Attention to Detail
People in the United States take up a hobby as a method of self-reliance. Culturally they are attuned to doing things with their own hands. They take great pleasure in the smallest of detail and that reflects in the quality of work whether it be woodworking or engineering. A lot of hobbyist woodworkers also come from a very high engineering background - people from computer industry to aircraft engineers and others manufacturing extremely complex machines.
They pay a lot of attention to historical details. For example they are well aware of what period a particular piece of furniture comes from. A lot of knowledge is thereby brought upon the work.
What I found was that there is a lot of learning from each other, a lot of sharing of knowledge. All over the United States there are specialist clubs like those for woodcarvers, CNC machine operators, and so on. Learning opportunities are very high. Every city has community colleges where woodworking is taught. There is also a tradition of learning from parents.
One of the guys who was renting shop time in a community college where I was taking woodworking classes, was a petroleum engineer. His father ss well as grandfather were cabinet makers. He went into the petroleum industry but very soon returned to woodworking. He felt woodworking gave him more satisfaction and he felt comfortable doing the work his family had long been engaged in.
Numerous Americans in high profile jobs are hobbyist woodworkers. President Jimmy Carter was well-known for his love of woodworking.
Whether it is woodworking or any other skill, it is learnt, collected and passed on through the generations as a social process. If you do not pass on knowledge it dies. In that way, the US is democratic in passing on traditions; people of any kind or background can acquire skills. In India handing down of traditional skills is limited by considerations of class, social groupings, caste and so on.
Woodworkers in the United States not only do the actual woodworking but think a lot about the design of their pieces, the wood and methods. This has helped them to be continuously creative. James Krenov, for instance, brought in new thinking into Western woodworking by bringing in elements of eastern design sensibilities. For creative thinking one needs to study trends in historical design and be aware of them.
In India is we have gone from British Victorian design sensibilities straight to post-modern European sensibilities. We are following market forces without thinking about needs, design traditions and so on.
The modern furniture that India gets is from the bottom of the European design pile; they are mostly manufactured in Malaysia and China and basically meant for low consumerist demands and none of the furniture is meant to be long lasting. They are supposed to be replaced frequently.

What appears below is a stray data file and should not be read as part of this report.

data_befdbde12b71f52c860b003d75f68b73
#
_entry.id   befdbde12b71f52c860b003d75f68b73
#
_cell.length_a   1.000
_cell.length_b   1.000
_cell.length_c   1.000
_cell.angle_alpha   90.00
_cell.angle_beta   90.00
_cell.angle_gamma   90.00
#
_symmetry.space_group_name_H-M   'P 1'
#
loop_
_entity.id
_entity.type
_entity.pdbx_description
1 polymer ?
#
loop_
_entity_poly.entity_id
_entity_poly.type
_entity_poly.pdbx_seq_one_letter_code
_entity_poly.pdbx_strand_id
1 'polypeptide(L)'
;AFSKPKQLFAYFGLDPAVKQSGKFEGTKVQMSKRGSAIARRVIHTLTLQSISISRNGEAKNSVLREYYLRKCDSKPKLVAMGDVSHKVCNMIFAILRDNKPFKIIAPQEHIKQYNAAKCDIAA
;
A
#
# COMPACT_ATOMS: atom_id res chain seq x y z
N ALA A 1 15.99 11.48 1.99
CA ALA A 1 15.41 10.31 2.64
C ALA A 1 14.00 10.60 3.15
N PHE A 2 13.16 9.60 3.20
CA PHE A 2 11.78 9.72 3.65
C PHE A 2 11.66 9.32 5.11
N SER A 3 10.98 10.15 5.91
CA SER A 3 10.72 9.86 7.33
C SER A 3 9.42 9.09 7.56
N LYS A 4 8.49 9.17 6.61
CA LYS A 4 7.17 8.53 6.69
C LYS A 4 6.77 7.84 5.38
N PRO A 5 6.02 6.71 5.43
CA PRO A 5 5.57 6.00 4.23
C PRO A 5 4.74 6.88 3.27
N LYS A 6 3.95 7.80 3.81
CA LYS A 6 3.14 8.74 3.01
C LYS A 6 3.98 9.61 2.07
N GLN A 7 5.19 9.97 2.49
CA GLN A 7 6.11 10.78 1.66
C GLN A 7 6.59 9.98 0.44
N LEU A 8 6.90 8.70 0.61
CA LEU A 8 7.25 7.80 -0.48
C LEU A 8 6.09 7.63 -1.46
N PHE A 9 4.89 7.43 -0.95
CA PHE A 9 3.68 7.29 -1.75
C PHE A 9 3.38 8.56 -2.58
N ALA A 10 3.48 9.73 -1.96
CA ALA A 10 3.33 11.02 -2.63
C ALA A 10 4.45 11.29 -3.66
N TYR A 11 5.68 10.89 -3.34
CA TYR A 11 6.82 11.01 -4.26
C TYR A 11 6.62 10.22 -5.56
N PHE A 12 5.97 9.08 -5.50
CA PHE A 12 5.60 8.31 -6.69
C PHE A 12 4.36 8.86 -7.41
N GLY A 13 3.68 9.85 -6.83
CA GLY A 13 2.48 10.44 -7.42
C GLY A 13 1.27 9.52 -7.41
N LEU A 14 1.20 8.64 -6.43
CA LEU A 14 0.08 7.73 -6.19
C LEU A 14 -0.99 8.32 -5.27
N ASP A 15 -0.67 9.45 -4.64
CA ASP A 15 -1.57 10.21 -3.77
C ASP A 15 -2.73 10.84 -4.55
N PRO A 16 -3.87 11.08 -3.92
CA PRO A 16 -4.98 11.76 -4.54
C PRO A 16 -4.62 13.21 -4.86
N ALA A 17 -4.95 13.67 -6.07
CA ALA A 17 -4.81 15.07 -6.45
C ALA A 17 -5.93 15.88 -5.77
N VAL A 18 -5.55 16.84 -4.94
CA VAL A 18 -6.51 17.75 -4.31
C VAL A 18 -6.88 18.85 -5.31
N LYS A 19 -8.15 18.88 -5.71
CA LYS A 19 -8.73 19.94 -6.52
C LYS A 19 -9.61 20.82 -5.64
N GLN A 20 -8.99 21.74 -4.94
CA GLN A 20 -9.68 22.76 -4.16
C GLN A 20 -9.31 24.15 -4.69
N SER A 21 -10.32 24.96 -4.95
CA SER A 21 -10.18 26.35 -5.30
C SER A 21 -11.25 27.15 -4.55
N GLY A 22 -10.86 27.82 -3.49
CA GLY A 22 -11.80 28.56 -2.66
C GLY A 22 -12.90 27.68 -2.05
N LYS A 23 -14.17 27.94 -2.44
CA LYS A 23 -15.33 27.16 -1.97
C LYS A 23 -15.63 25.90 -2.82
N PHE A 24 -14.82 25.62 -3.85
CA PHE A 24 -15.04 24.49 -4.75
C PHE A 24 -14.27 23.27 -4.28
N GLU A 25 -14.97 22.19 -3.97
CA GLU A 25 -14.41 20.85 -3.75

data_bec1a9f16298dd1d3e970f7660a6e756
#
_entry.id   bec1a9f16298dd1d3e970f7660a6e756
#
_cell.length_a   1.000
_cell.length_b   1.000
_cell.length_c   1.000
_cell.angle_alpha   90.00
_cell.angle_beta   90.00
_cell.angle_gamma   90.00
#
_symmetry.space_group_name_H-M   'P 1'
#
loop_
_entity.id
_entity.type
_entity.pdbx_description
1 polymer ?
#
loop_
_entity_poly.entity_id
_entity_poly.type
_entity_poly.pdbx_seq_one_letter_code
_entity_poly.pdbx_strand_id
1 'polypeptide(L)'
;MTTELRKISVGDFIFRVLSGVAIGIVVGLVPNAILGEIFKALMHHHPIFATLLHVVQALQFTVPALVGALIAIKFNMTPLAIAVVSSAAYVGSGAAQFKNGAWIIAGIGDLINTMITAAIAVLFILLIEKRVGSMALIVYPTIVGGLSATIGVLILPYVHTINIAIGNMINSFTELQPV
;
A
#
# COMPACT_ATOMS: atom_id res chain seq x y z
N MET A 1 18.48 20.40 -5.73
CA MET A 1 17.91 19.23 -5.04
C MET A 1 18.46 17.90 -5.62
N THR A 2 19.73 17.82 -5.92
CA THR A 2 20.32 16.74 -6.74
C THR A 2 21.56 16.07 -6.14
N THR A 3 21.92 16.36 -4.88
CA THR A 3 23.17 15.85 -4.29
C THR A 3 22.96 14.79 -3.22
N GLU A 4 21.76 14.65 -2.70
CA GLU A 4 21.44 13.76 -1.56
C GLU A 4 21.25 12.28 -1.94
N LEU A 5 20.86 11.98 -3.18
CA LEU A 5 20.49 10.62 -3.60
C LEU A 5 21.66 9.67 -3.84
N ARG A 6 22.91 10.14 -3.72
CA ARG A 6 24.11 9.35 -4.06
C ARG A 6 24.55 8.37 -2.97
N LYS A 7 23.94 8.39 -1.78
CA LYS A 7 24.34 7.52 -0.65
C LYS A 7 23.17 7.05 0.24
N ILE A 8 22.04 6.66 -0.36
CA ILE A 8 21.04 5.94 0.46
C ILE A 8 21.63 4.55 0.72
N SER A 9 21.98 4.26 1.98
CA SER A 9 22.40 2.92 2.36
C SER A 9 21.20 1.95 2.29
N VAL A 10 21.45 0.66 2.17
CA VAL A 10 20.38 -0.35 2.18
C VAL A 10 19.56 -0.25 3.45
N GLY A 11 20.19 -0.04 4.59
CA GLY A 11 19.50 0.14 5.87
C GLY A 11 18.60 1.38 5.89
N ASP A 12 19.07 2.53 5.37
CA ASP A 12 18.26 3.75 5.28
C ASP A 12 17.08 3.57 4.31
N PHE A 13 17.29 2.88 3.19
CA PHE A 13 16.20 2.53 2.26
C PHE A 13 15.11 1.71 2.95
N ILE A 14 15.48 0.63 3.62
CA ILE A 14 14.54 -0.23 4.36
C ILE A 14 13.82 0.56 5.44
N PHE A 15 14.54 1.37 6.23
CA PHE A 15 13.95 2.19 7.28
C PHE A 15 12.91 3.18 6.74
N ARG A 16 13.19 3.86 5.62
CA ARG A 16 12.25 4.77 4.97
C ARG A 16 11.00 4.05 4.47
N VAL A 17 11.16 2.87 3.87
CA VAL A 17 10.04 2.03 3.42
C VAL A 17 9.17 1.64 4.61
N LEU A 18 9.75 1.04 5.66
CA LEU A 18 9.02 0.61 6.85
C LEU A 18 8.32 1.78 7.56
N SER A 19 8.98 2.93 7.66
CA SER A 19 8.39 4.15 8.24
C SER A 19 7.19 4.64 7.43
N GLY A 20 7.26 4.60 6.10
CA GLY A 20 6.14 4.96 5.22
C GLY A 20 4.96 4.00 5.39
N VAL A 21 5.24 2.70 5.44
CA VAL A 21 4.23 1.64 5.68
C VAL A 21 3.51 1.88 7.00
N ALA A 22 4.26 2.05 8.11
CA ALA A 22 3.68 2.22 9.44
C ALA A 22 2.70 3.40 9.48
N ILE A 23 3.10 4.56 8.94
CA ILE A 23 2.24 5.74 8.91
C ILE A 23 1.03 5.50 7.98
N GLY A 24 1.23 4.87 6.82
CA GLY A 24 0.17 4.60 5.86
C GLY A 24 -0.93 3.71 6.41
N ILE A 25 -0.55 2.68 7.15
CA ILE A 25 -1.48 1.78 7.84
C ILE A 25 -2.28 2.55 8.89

People here tend to follow trends blindly. For instance, some people are using a lot of glass in their houses these days without thinking about the inappropriateness of the material. India is a hot country and our house lots are not conducive for choice in placement of windows and glass facades.
Designers in India never work with the wood themselves. We have schools of architecture and design which are churning out lots of designers and none of them can actually work with wood themselves. They are dependent on somebody else. They are limited, they cannot realise their design unless they get a good craftsman.
If the person doing the woodworking is not the designer, it is like a painter conceiving a painting and asking someone else to paint it.
Even contemporary furniture designers in the West all design as well as make the pieces themselves. This was true of the past as well when famous furniture designers and cabinet makers both designed and executed their own work. The Arts and Crafts movement and the Shakers did their own design and made their own furniture. Even George Nakashima, the famous Japanese American designer, made his own pieces.
Availability of Tools & Material
In the West acquiring tools, books, materials and so on is very easy. Here people have to struggle to identify sources, sellers and importers of tools and materials. In India people selling woodworking tools and materials are mostly traders and know next to nothing about what they are selling.
In the West a lot of retailers are themselves woodworkers. Most of the Woodcraft franchises, for example, are run by woodworkers; the owner of Grizzly tools is an accomplished violin maker; the maker of the famous Lie-Nielsen range of planes and chisels is a former woodworker. Companies like Delta tools hire woodworkers in their top management and re-design tools using woodworkers. A US company once appointed a woodworker for re-designing their band saw.
We need a hobbyist woodworkers association in India. Basically to create an environment where people can learn from each other and create a repository of knowledge which would be widely accessible.
15 September 2013